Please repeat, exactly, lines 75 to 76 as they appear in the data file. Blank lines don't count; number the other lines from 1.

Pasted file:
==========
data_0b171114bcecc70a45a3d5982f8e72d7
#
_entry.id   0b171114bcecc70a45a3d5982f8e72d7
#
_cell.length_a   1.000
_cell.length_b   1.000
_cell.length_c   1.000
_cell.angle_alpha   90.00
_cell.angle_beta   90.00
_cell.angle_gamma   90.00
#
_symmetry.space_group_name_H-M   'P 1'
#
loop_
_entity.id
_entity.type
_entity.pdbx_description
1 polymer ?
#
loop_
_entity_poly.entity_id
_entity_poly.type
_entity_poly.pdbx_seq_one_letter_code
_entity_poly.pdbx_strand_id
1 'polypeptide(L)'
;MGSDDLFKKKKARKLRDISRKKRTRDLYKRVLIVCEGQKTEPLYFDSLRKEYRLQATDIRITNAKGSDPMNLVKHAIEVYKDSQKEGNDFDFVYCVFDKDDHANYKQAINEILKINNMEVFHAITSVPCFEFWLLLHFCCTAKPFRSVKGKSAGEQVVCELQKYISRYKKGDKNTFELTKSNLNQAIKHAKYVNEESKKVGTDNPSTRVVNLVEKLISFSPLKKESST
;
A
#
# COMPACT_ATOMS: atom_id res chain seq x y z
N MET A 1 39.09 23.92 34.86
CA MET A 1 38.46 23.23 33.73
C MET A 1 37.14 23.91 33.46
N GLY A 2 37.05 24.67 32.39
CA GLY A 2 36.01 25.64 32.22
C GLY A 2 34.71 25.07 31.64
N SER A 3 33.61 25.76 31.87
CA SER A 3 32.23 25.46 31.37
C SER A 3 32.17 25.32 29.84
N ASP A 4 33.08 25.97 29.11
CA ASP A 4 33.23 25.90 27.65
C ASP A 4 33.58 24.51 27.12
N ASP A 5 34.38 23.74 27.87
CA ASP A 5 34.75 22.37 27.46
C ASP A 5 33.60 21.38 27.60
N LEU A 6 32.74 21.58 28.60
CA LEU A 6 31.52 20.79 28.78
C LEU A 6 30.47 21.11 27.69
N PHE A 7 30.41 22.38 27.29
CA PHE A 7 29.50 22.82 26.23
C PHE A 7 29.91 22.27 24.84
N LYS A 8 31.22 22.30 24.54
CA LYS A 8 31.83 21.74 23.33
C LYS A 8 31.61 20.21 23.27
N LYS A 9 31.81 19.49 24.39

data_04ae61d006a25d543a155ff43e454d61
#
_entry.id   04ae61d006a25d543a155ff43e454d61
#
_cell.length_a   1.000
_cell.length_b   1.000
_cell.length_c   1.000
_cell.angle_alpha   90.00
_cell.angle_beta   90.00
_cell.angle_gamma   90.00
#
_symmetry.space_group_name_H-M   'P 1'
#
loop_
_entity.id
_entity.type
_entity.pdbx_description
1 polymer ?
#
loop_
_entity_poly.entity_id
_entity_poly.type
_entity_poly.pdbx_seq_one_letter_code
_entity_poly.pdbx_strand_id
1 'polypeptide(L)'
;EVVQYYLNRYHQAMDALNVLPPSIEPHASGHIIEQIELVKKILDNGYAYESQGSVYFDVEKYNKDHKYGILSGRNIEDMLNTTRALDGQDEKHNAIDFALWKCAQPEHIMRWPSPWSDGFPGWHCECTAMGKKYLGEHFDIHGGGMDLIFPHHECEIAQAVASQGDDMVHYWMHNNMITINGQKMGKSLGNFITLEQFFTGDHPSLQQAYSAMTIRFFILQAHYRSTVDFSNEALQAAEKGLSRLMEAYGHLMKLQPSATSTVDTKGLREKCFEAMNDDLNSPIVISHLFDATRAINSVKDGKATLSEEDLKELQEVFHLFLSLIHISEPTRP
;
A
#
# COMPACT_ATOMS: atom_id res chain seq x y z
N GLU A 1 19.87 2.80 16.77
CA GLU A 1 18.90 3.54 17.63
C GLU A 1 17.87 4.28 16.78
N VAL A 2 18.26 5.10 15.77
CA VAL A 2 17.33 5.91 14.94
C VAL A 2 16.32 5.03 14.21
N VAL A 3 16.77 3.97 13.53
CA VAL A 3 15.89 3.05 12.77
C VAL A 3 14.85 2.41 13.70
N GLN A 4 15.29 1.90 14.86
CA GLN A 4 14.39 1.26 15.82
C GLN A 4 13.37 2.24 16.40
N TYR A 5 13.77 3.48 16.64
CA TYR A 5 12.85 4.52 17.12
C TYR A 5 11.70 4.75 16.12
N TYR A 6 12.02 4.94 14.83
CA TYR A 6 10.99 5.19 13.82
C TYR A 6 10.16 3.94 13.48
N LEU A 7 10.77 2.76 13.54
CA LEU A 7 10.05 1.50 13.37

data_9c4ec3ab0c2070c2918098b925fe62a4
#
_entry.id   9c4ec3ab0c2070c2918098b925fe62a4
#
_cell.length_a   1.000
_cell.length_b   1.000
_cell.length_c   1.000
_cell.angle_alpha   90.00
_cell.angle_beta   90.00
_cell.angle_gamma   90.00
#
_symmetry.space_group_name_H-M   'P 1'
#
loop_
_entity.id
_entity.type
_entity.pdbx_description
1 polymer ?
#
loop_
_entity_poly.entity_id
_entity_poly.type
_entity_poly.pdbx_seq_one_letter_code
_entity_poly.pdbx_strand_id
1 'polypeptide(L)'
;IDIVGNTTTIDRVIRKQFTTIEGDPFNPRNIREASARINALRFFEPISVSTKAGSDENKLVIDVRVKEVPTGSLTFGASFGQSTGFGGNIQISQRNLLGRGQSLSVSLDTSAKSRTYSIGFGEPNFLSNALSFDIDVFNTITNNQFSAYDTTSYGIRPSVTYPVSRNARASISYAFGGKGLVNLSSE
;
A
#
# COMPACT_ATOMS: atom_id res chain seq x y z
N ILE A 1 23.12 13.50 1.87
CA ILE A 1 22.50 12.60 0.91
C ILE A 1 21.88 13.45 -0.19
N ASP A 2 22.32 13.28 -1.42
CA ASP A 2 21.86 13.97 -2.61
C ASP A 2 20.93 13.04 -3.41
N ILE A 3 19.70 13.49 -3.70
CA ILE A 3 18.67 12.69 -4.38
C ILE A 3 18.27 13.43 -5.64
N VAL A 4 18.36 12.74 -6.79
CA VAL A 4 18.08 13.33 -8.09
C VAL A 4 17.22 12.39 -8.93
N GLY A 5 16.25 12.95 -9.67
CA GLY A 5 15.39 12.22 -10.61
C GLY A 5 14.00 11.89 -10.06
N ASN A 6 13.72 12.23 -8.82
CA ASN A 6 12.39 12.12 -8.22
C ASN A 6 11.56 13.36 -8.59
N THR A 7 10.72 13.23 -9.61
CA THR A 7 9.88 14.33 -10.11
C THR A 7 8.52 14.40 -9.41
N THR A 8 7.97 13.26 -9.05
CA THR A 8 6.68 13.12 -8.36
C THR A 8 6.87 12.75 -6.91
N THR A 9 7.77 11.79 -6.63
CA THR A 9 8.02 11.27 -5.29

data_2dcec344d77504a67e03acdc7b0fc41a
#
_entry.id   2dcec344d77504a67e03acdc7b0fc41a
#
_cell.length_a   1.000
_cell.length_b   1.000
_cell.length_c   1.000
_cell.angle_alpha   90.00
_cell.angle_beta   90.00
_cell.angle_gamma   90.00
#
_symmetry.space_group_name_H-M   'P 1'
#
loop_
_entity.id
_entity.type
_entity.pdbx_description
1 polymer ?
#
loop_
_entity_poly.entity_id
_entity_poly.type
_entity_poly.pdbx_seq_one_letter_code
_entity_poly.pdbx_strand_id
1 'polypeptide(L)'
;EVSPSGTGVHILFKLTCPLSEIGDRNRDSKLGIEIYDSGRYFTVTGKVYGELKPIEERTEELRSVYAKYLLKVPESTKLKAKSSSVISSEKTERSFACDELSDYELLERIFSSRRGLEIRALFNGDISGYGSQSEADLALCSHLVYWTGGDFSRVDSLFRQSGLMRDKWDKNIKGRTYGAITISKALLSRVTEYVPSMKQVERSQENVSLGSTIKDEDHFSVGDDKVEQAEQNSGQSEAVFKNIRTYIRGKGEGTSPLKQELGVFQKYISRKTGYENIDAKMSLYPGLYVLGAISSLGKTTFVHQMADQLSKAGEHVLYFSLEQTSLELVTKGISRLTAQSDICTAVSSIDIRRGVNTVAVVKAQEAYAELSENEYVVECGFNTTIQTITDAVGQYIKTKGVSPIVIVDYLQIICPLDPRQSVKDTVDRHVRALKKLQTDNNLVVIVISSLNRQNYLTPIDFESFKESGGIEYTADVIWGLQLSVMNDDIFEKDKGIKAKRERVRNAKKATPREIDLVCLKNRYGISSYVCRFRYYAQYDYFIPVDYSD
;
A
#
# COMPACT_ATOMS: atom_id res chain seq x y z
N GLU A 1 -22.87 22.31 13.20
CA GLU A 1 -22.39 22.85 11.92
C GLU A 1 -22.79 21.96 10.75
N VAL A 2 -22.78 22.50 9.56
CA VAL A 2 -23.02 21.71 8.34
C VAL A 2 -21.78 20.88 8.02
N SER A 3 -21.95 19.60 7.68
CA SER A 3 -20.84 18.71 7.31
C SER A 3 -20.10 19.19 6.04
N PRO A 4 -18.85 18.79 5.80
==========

loop_
_entity_poly.entity_id